Robot Sales Growing, but Not Enough for Mass Human Unemployment

Oct 19, 2016 • Automotive, Business, Gadgets
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In the past few years, the pace of global automation of industry processes has been increasing at a historically high rate. The remarkable rise in the demand for industrial robots has caused a double-digit in global sales of these valuable machines. The demand for factory robots has grown drastically not only in some countries but across the world.

According to the International Federation of Robotics (IFR), companies installing the machines are not only in developed countries but also emerging economies. The federation established that 248, 000 robots were sold in 2015. Though this number shows the growth slowed to 12 percent last year, less than half the 29 percent advance in 2014, sales volume is expected to increase significantly in the coming days. A sharp fall in top buyer China saw the reduction, but since the country is hungry to automate production to overcome the pressures associated with rising wage demands and competition from low-cost countries, the percentage is bound to increase.

China Down, Mexico Up

While robot sales dropped in China in 2015, it was more than doubled in Mexico. The global automotive industry has a significant investment in plants for manufacturing cars for export in this country. Foreign robot makers still dominate the Chinese market, but IFR says domestic robot makers were working on increasing their market share from 25 percent in 2013. Everyone is trying to reap from robots, and that has resulted in a significant increase in their sales volumes.

The rapid growth of robot sales has sparked fears that automation will lead to mass human unemployment. But the concern did not come to the fore yesterday. During the 2008 economic melt-down, some economic experts alleged that automation was hindering job recovery and was in part responsible for high unemployment.

Robots Creating More Jobs

However, research has proven that the fears are unfounded. While the sale of robots is on the increase, PwC Survey indicates factories that have installed robots are in fact increasingly recruiting more employees. In the process, they are creating more jobs. The study identified more than 1.25 million new jobs that companies that make extensive use of robots have created. Moreover, econometric evidence points to the fact that industrial robots are playing a significant role in accounting for productivity growth.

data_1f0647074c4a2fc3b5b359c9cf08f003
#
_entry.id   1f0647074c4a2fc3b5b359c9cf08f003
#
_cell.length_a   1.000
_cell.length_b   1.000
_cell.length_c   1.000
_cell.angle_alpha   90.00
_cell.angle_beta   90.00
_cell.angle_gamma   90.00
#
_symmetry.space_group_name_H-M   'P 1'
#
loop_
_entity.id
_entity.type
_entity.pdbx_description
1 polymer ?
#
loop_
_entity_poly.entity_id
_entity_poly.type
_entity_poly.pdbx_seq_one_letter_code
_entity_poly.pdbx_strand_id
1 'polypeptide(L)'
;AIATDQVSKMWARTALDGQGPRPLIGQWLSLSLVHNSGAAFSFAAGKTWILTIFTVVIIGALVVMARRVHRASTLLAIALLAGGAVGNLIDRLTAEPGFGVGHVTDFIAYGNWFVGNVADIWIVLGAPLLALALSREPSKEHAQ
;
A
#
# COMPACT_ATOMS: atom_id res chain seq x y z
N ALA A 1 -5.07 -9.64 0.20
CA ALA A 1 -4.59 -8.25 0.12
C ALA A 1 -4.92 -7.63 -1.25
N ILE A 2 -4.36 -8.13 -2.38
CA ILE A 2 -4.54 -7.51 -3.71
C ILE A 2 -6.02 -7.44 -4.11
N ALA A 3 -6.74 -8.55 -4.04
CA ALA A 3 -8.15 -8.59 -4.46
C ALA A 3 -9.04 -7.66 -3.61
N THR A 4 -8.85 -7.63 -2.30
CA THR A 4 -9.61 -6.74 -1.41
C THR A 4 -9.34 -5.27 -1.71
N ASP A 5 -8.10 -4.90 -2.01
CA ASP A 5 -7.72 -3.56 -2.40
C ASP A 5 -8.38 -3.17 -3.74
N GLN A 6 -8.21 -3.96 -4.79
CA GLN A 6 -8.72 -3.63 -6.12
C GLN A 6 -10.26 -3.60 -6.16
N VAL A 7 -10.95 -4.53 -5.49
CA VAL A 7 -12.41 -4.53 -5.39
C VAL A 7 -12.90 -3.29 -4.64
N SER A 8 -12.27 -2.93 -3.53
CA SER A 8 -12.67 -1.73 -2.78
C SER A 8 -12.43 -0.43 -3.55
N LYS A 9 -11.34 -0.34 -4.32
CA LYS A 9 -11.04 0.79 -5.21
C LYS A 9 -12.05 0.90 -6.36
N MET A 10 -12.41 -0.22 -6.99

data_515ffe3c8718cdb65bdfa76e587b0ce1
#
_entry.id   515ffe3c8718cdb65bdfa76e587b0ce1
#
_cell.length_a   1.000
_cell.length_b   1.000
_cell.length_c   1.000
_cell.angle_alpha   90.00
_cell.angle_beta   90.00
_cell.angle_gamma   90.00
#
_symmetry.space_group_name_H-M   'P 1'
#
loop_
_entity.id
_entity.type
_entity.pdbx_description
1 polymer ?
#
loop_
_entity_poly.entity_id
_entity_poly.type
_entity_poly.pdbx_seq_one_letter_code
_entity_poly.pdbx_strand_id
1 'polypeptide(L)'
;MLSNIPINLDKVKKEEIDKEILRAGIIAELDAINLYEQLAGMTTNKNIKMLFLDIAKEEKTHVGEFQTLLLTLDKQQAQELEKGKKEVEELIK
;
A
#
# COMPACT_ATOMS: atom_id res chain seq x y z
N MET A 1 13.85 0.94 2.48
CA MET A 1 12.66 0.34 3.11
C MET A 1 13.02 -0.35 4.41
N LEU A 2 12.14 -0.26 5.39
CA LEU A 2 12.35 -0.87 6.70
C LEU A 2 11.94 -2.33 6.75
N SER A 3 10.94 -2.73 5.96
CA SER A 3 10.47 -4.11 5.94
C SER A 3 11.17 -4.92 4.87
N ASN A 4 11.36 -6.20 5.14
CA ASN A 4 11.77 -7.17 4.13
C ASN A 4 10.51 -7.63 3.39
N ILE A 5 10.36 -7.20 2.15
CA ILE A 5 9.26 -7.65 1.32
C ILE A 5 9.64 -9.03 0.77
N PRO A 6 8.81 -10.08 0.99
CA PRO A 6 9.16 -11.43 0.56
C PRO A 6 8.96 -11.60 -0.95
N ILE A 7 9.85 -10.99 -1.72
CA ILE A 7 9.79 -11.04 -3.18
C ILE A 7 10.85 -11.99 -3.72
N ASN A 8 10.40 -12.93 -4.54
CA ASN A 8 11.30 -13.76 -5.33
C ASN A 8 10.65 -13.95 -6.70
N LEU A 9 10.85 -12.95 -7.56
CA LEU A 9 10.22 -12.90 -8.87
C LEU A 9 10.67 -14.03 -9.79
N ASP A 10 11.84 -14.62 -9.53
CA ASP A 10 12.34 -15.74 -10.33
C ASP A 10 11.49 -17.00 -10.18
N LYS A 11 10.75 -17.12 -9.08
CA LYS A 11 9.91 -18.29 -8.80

The biggest surprise, considering the number of the so-called experts claiming industrial robots have destroyed jobs in the motor sector, is a significant number of employees that seven car manufacturers who added several thousands of new robots to their factory floors between 2009 and the end of 2014 recruited during the same period. Robotenomics research report shows that the auto manufacturers increased the number of their employees by over 132, 000.

Despite the global recession and claims that automation was causing employers to reduce the number of their employees, luxury car manufacturers Daimler, BMW Group, and Audi increased the number of their employees significantly during the period. Richard Morris, vice president of assembly at the BWM Spartanburg plant demised the notion that robots can replace people. He considers that since ideas come from people and not robots, factory robots can only help people achieve their dreams, but cannot replace them.

Lack of Willing Labor

Per Vegard Nerseth, head of robotics for ABB, considers the lack of willing labor for certain tasks as a primary reason behind the proliferation of industrial robots across the world. This long-term serving manager of the engineering groups said many people today avoid dangerous, delicate, or dirty jobs. So, when the older generation of company employees retires, the firm struggles to get the right replacement. With the efficiency of technology, companies rely on robots to do the jobs much faster and create more jobs in sectors that require human labor.

Evidently, the growth of robot sales is not enough for mass human unemployment. While companies are adding more robots on their factory floors, they are also creating many more jobs in the process. And, just like any other machines, robots are also making work easier.

 

David Glenn

David Glenn is a business writer who has been featured on sites like Dwell.com, Business2Community.com and SocialMediaToday.com. He draws from 30 years of experience as a business owner.

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